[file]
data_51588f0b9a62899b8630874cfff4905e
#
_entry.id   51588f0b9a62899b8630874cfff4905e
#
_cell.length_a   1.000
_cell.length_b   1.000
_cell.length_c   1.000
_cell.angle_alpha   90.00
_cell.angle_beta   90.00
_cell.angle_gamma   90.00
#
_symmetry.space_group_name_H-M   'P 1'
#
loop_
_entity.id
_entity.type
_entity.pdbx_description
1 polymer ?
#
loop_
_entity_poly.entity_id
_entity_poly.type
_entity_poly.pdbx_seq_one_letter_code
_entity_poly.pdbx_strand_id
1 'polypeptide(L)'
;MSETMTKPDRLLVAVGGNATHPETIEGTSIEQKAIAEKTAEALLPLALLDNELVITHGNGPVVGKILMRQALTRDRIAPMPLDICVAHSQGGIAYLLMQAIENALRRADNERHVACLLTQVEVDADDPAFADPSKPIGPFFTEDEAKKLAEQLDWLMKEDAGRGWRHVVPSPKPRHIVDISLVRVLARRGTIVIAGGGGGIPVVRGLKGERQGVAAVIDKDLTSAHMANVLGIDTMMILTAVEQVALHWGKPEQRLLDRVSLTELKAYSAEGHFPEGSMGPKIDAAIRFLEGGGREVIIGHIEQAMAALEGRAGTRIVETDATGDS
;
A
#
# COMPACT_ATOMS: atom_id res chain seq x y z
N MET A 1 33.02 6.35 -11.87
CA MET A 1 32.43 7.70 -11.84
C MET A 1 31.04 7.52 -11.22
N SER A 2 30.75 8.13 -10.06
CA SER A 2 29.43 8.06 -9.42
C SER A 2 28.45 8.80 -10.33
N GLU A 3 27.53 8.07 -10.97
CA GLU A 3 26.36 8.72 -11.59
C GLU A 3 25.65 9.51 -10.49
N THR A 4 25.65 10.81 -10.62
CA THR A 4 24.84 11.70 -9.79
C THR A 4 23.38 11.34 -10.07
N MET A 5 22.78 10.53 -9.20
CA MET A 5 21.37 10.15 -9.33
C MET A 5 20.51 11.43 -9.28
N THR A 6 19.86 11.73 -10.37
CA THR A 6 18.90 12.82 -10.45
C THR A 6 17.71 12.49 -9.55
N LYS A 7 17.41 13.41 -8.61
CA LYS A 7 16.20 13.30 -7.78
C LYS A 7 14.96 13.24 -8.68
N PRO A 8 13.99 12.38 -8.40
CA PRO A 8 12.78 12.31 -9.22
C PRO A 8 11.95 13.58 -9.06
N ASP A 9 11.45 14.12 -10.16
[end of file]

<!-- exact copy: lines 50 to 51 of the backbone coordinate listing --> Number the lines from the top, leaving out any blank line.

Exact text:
CA LYS A 7 16.20 13.30 -7.78
C LYS A 7 14.96 13.24 -8.68